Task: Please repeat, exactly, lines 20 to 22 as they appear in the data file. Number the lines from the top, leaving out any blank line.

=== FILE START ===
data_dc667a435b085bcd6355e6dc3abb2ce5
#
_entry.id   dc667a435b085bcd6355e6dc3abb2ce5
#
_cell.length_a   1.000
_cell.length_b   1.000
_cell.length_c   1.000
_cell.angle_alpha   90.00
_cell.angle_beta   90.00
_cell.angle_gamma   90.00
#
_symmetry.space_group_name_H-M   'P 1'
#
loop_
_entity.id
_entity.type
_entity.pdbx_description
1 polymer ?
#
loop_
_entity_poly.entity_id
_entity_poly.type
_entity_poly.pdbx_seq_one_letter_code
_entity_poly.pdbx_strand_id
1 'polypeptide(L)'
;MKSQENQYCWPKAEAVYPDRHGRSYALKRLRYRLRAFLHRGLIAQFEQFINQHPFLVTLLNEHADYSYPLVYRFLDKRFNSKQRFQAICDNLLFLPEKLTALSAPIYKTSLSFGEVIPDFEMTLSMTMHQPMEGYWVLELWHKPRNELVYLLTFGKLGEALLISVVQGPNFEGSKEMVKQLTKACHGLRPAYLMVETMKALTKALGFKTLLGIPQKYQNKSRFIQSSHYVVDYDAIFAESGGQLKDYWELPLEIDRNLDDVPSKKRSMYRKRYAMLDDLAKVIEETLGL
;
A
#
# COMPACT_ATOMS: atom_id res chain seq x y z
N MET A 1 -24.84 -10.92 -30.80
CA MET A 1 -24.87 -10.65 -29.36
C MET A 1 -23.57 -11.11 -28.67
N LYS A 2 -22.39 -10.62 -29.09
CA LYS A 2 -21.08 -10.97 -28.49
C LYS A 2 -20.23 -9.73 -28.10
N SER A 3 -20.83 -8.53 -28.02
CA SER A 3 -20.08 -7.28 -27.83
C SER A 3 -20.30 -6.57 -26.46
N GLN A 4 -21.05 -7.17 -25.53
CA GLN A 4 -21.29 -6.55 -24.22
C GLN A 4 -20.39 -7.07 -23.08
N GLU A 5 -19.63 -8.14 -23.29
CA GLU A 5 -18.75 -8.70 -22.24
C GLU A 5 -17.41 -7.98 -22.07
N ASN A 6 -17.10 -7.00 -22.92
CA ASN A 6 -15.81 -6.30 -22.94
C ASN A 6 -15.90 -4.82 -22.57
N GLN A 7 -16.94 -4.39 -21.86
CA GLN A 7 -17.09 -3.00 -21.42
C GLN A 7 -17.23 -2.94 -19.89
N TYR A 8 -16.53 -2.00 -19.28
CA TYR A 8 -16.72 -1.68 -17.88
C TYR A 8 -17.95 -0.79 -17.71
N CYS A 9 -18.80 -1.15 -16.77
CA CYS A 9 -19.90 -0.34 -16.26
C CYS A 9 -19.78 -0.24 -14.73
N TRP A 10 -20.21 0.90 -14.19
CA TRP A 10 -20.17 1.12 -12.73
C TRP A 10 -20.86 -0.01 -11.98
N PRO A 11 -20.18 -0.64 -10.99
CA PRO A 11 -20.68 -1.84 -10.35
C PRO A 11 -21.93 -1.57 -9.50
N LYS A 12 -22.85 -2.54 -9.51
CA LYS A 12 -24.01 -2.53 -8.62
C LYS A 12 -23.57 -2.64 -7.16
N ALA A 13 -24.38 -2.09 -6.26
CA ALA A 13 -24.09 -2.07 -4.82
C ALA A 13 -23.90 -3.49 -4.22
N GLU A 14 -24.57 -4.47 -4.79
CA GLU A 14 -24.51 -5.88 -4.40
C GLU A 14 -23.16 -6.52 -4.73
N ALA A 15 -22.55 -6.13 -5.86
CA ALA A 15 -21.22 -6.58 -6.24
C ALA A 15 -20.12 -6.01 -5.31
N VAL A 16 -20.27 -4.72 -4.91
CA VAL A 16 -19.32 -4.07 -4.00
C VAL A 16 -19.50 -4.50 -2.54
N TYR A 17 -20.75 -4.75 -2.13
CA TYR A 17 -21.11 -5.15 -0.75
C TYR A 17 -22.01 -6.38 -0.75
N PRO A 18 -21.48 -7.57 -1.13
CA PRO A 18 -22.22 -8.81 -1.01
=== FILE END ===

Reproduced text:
loop_
_entity_poly.entity_id
_entity_poly.type